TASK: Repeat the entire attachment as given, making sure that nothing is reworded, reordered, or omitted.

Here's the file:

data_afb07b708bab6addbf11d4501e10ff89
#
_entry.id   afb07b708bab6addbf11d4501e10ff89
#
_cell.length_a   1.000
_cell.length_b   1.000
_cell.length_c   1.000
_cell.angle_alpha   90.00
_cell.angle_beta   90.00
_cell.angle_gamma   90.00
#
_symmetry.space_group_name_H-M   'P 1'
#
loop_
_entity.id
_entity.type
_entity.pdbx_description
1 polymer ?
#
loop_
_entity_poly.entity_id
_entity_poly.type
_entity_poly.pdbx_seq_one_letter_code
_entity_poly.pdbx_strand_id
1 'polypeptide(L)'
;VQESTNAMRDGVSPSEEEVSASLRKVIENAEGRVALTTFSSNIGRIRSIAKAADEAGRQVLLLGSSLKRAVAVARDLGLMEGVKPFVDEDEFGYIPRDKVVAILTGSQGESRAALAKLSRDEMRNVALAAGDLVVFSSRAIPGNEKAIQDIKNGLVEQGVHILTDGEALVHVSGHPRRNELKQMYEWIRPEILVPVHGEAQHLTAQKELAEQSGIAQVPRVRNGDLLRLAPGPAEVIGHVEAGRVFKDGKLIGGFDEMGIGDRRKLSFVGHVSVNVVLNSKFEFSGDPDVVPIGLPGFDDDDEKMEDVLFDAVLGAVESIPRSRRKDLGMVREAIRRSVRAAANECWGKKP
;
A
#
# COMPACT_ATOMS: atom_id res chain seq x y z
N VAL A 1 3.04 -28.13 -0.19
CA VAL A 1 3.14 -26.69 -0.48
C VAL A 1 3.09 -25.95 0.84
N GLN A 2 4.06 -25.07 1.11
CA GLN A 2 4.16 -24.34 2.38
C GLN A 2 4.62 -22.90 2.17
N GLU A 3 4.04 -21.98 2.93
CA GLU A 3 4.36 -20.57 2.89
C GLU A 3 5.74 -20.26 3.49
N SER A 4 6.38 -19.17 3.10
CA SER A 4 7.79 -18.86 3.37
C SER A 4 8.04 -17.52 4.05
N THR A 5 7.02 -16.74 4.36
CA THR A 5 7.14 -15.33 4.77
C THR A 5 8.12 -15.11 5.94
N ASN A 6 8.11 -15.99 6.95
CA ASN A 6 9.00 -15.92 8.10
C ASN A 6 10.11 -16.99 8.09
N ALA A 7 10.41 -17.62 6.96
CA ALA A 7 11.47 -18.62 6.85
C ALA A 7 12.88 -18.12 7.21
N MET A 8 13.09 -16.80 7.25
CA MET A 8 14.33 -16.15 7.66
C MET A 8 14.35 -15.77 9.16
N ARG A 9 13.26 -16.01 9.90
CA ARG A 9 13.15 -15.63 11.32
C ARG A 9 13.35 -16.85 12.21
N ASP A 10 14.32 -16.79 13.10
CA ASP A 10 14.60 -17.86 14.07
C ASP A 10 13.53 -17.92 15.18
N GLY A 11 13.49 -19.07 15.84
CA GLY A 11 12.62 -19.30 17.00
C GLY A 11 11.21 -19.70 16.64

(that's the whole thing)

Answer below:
data_afb07b708bab6addbf11d4501e10ff89
#
_entry.id   afb07b708bab6addbf11d4501e10ff89
#
_cell.length_a   1.000
_cell.length_b   1.000
_cell.length_c   1.000
_cell.angle_alpha   90.00
_cell.angle_beta   90.00
_cell.angle_gamma   90.00
#
_symmetry.space_group_name_H-M   'P 1'
#
loop_
_entity.id
_entity.type
_entity.pdbx_description
1 polymer ?
#
loop_
_entity_poly.entity_id
_entity_poly.type
_entity_poly.pdbx_seq_one_letter_code
_entity_poly.pdbx_strand_id
1 'polypeptide(L)'
;VQESTNAMRDGVSPSEEEVSASLRKVIENAEGRVALTTFSSNIGRIRSIAKAADEAGRQVLLLGSSLKRAVAVARDLGLMEGVKPFVDEDEFGYIPRDKVVAILTGSQGESRAALAKLSRDEMRNVALAAGDLVVFSSRAIPGNEKAIQDIKNGLVEQGVHILTDGEALVHVSGHPRRNELKQMYEWIRPEILVPVHGEAQHLTAQKELAEQSGIAQVPRVRNGDLLRLAPGPAEVIGHVEAGRVFKDGKLIGGFDEMGIGDRRKLSFVGHVSVNVVLNSKFEFSGDPDVVPIGLPGFDDDDEKMEDVLFDAVLGAVESIPRSRRKDLGMVREAIRRSVRAAANECWGKKP
;
A
#
# COMPACT_ATOMS: atom_id res chain seq x y z
N VAL A 1 3.04 -28.13 -0.19
CA VAL A 1 3.14 -26.69 -0.48
C VAL A 1 3.09 -25.95 0.84
N GLN A 2 4.06 -25.07 1.11
CA GLN A 2 4.16 -24.34 2.38
C GLN A 2 4.62 -22.90 2.17
N GLU A 3 4.04 -21.98 2.93
CA GLU A 3 4.36 -20.57 2.89
C GLU A 3 5.74 -20.26 3.49
N SER A 4 6.38 -19.17 3.10
CA SER A 4 7.79 -18.86 3.37
C SER A 4 8.04 -17.52 4.05
N THR A 5 7.02 -16.74 4.36
CA THR A 5 7.14 -15.33 4.77
C THR A 5 8.12 -15.11 5.94
N ASN A 6 8.11 -15.99 6.95
CA ASN A 6 9.00 -15.92 8.10
C ASN A 6 10.11 -16.99 8.09
N ALA A 7 10.41 -17.62 6.96
CA ALA A 7 11.47 -18.62 6.85
C ALA A 7 12.88 -18.12 7.21
N MET A 8 13.09 -16.80 7.25
CA MET A 8 14.33 -16.15 7.66
C MET A 8 14.35 -15.77 9.16
N ARG A 9 13.26 -16.01 9.90
CA ARG A 9 13.15 -15.63 11.32
C ARG A 9 13.35 -16.85 12.21
N ASP A 10 14.32 -16.79 13.10
CA ASP A 10 14.60 -17.86 14.07
C ASP A 10 13.53 -17.92 15.18
N GLY A 11 13.49 -19.07 15.84
CA GLY A 11 12.62 -19.30 17.00
C GLY A 11 11.21 -19.70 16.64